“For anyone interested in getting involved in our work — we are always looking for new volunteers. Also, our hotline is remote and volunteers reply to texts from teens through Slack app. It’s a really great way for people who may have barriers to volunteering in-person to still be involved in defending teens repro rights in Texas!”
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Indigenous Reproductive Justice
Rachael Lorenzo organizes in New Mexico with Indigenous Women Rising, where they “are guided by our Pueblo values and our culture to love and respect each other, even when we don’t agree.”
What does Indigenous Women Rising do?
“My cousin-sisters, Nicole and Malia, and my mom show up for our people in a loving and respectful way to show that abortion is normal, our people have had abortions since time immemorial, and their reasons for wanting or needing an abortion don’t matter. What matters is that they have support (financial or practical support or both). Our tribal communities generally don’t prioritize sex education and reproductive healthcare. There are no women, transgender, or non-binary folks in tribal leadership in NM right now so there’re critical voices that are missing when it comes to our communal wellbeing.”
How can I get involved?
“If people want to table with us, learn about us so they can share our message of reproductive justice, or start their own abortion fund, reach out to me via email (email@example.com), DM me on Insta (@rlorenxo or @indigenouswomenrising), or Twitter (@rlorenxo or @IWRising). I will personally make sure you have the skills and tools to make that happen. There are so many creative and innovative ways that people can get involved by utilizing their talents or hobbies. This movement is for everyone who cares about bodily autonomy, everyone who is curious and unsure, people who don’t always have the language to express their feelings about abortion but know it’s important.”
Alanna Davis is a 29-year-old Carolina Jews for Justice (CJJ) leader. She describes CJJ as “a grassroots organization committed to creating a more just, fair, and compassionate North Carolina.”
What does CJJ do?
“We build relationships where people help each other because individuals have a profound responsibility for the well-being of the whole. Founded in March 2013, Carolina Jews for Justice combines advocacy and education to organize a non-partisan Jewish voice for justice in North Carolina. CJJ works to influence policy at the local and state levels and encourage individuals and Jewish institutions to take a stand on important issues in our community.
At the first CJJ county chapter meeting I attended, I learned that the Alamance County Detention Center profited off ICE’s human trafficking. In February 2019, Alamance Sheriff Terry Johnson negotiated a 12-month $2.3 million contract with ICE. Since March, ICE has paid Alamance County $6,750/day to house immigrant detainees, many of whom have been imprisoned for months without any access to legal representation. Along with a team of other Never Again organizers, I helped define and plan the tactics and Jewish ritual involved in an action that targeted Johnson and his team for profiting off the kidnapping of members of our communities and throwing them in jail. This action was planned together with Alamance-based organizations Down Home and Siembra, who have consistently called out Sheriff Johnson for his immoral, inhumane, and unethical actions. The planned march did not make it far as our crowd of nearly 400 protesters were immediately met with state repression. Many organizers agreed beforehand: even if we can’t march far, the most important part of the day was to meet as a minyan and hold an afternoon Mincha service. We paused at the Mourner’s Kaddish to recognize our siblings that have been murdered at the border and in immigration detention. We carried hand-built and painted caskets that made our demands clear: “ICE out of Alamance.”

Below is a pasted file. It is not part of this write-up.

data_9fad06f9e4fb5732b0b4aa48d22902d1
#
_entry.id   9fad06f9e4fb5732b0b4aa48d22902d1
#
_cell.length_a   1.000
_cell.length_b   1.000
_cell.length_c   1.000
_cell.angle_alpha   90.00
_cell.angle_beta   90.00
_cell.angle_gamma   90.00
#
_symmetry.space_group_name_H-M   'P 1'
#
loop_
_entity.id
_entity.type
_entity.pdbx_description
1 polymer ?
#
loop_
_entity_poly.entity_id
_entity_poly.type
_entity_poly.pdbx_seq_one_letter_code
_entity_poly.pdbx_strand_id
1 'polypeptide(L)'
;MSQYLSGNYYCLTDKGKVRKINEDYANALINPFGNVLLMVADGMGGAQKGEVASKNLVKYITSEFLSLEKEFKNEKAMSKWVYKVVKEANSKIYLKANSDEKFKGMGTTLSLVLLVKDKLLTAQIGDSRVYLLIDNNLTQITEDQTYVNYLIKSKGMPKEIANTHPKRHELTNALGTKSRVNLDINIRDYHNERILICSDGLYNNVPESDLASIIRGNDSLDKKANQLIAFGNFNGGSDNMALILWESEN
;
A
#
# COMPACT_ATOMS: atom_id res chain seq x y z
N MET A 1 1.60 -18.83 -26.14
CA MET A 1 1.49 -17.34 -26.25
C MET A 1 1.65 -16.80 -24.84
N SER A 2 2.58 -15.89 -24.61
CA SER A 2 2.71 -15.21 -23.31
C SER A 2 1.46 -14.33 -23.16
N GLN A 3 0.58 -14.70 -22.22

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How can I get involved?
“We want to defend and support our immigrant neighbors and communities, whether it’s in the streets pushing for a county to end its contract with ICE, or training people to become first responders when ICE is spotted in our community. We believe taking down the deportation machine will require everything from community defense, to policy change to educating the American public on the size and urgency of this contemporary humanitarian crisis.
Get involved with Carolina Jews for Justice! Also check out other local groups that were part of the action (JVP Triangle, Down Home, Siembra, Migrant Roots Media, and SONG). Sign up for an ICE Verifier Training (for Central NC) on March 8th. If you don’t live in central NC, get connected to a local Never Again mobilization near you.”
Reina Sultan (she/her) is a Lebanese-American Muslim woman working on gender and conflict issues at her nine to five. A California native, she enjoys the beach, the sun, and complaining about the weather in D.C., where she now lives. Reina is passionate about smashing the patriarchy and eating the rich. Her work can also be found in Huffington Post, Rewire.News, and Rantt. Following @SultanReina on Twitter will provide you with endless hot takes and photos of Reina’s extremely cute cats.